Sharks are not wanton killing machines as Peter Benchley’s fictional novel suggests. Benchley’s novel is based loosely on a real life incident that took place between July 1 and July 12 in 1916 along the New Jersey coastline and, oddly, far up a small, brackish water rivulet named Matawan Creek. Sharks, or a single shark, attacked five people. Four of the victims died, more from poor first aid in 1916 than the severity of their wounds. One survived their attack.

The 1916 Jersey Shore shark attacks happened as American news media was growing and people were on summer holiday. It made for sensational (and grossly embellished) headlines. It sold newspapers, pamphlets and books. And it created an absurd level of hysteria and fear so vast it continues today. Talk to any modern triathlon competitor about their biggest fear, and they will tell you it is swimming in the open ocean.

While the 1916 Jersey Shore attacks were terrifying, they were a bizarre anomaly likely attributable to a unique happenstance in shark behavior. A large shark was likely confused by the moon phase that influenced the tide and accidentally swam upriver as the water salinity (salt levels in sea water) increased in the usually fresh water. As the shark became increasingly distressed, it became increasingly aggressive and panicked. And it bit people. The same behavior is common from a squirrel, a house cat or a panicked dog. But a medium size shark can inflict a larger bite than a dog.

Since Benchley’s novel and Spielberg’s movie was released conservationists have had to wage war on the terror-driven misconceptions that have caused unreasonable fear and wanton killing of sharks. To this day the unwarranted fear continues, not only of sharks, but of the ocean in general.

Could a shark bite you? It could. But the chances are more than remote. They’re astronomical, even when you are in the water with sharks. Think about this, if you were on a street with three strange dogs would you be panicked about them attacking you? Common sense dictates you observe their behavior and go about your business. The exact same is true of sharks. Even the rarest of sharks, the holy grail of shark spotting, the great white shark, is relatively placid when not feeding. If you are ever lucky enough to actually find one it will likely swim away in disinterest.

Our fear of sharks and the ocean is like nearly all fears. It is founded in lore and ignorance. The remedy is learning and understanding while developing a strong respect for this vast remaining wilderness and the marvelous creatures that live in it.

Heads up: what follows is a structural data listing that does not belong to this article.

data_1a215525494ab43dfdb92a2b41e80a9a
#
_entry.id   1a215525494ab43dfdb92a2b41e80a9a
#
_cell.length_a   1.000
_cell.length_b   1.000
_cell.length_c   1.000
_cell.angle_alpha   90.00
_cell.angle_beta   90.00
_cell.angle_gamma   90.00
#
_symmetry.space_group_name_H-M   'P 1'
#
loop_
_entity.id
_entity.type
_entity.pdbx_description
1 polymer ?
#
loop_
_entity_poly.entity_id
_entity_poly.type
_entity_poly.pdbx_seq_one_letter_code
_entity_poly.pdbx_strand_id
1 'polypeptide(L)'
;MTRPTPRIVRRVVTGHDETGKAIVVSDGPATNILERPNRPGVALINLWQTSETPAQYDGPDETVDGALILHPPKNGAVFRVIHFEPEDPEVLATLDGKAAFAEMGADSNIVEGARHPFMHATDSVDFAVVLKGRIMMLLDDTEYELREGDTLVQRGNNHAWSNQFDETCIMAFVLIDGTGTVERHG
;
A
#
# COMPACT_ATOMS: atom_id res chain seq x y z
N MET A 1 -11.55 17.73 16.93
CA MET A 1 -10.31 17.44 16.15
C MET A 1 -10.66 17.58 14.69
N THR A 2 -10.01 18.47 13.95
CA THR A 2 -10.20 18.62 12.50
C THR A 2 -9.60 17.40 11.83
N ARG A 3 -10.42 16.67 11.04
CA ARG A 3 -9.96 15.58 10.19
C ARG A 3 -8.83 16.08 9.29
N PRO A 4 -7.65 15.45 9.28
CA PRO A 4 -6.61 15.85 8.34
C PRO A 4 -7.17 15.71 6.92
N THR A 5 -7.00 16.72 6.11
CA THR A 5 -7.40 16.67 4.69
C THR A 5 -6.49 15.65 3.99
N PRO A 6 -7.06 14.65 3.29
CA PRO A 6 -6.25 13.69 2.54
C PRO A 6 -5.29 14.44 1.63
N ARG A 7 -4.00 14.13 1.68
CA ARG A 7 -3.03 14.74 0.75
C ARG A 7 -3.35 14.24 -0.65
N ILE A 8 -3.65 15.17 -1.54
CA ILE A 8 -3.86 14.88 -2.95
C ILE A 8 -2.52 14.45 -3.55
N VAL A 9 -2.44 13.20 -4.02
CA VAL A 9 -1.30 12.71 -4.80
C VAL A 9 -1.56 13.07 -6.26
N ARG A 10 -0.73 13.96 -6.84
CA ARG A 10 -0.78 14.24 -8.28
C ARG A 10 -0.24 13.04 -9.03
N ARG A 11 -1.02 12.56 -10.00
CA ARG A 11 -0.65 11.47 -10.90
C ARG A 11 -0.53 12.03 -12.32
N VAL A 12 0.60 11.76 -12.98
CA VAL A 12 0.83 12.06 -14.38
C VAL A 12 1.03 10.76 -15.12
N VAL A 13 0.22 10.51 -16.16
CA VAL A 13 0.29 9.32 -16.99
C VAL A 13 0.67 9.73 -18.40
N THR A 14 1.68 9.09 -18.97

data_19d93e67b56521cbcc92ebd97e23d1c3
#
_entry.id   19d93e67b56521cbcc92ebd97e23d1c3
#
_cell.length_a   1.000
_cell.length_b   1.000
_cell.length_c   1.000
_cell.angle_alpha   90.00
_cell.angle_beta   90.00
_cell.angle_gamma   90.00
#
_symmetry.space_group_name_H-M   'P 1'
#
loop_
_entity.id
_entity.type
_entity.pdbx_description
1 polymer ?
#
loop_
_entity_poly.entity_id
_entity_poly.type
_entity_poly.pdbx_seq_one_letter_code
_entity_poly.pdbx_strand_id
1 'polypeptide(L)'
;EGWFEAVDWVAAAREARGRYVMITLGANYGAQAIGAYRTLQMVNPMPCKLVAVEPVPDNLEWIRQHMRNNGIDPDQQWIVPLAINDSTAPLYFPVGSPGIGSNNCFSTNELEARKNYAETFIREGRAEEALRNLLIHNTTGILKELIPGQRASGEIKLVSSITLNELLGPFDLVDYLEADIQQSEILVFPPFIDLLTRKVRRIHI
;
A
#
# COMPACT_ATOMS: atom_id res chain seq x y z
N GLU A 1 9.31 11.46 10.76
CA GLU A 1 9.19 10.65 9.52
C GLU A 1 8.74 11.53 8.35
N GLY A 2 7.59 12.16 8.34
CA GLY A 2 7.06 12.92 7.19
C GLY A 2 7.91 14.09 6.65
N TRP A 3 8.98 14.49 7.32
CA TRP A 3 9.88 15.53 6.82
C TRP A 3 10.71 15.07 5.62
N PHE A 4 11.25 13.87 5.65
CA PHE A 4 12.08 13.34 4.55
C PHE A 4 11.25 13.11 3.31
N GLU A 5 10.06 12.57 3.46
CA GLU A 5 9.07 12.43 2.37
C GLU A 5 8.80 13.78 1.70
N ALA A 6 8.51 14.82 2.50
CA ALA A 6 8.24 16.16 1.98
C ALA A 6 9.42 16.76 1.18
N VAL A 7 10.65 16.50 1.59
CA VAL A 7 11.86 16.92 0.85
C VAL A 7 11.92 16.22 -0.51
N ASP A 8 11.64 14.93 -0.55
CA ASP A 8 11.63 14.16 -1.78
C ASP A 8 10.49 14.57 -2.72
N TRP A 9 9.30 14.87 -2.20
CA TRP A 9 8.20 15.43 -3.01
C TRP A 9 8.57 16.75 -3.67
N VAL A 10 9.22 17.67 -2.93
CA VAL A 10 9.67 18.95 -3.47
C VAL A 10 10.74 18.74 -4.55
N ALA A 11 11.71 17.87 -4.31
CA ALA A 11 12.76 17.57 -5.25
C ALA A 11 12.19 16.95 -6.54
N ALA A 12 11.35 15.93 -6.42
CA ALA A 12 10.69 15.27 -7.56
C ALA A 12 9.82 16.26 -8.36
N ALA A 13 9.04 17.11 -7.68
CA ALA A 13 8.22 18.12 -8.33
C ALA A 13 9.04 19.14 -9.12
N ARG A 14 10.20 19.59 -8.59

Author Tom Demerly will pet just about anything, even sharks, but never catches any fish. 

 

 

 

 

 

 

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By Tom Demerly for tomdemerly.com

It’s common for people who finish an Ironman™ brand race to get a tattoo with the recognizable “M-Dot” Ironman™ logo.

Tattoos are an interesting cultural hot point. The late comedian Rodney Dangerfield quipped, “Marriage? Yes! But get a tattoo? No way, they are way too permanent.”

Not many people who get a tattoo will look you in face after they got it and say, “I regret getting this tattoo. It was a mistake.”

I was curious about people who get tattoos, and more specifically, people who have Ironman™ brand tattoos. So I did some reading, asked some questions and did more than a bit of thinking.

Pay close attention to how I’ve typed the term “Ironman™ brand”, not “ironman triathlon” or “long distance triathlon”. There is a legal distinction between these terms. The term “Ironman™” is a registered trademark, along with another 45 terms related to “Ironman™” that include the phrase “Anything is Possible™” and, somewhat curiously, the single word “Grace™”. The M-Dot™ logo is also trademarked by Ironman™.

In the strictest interpretation of the law a person with an Ironman™ brand M-Dot™ tattoo has committed trademark violation if they did not get permission from the Ironman™ organization and presumably pay a licensing fee. It is stipulated right here on the Ironman™ webpage:

“If you are a Sponsor or Licensee of WTC that is contractually entitled to use an IRONMAN, IRONMAN 70.3, IRON GIRL or IRONKIDS trademark, service mark or logo (the “Marks”), please follow the specific usage guidelines provided as a part of your sponsorship or license agreement.  If you have questions regarding your use as is outlined in your specific agreement, please contact your WTC Account Manager.”

And also:

“If you are not a Sponsor or Licensee of WTC that is contractually entitled to use the Marks, please be advised that WTC normally does not grant third party use of its Marks.  After you have carefully reviewed this entire document and feel that extraordinary special circumstances may apply to your request, please contact the Trademark Permissions Center at trademarks@ironman.com.  Permissions are granted solely at the discretion of WTC as owner of the Marks.”

But those are technicalities, and people get Harley-Davidson and Metallica tattoos all the time, so those facts seem removed from the central question of why people get Ironman™ brand tattoos. But these ideas did cloud my understanding of the behavior.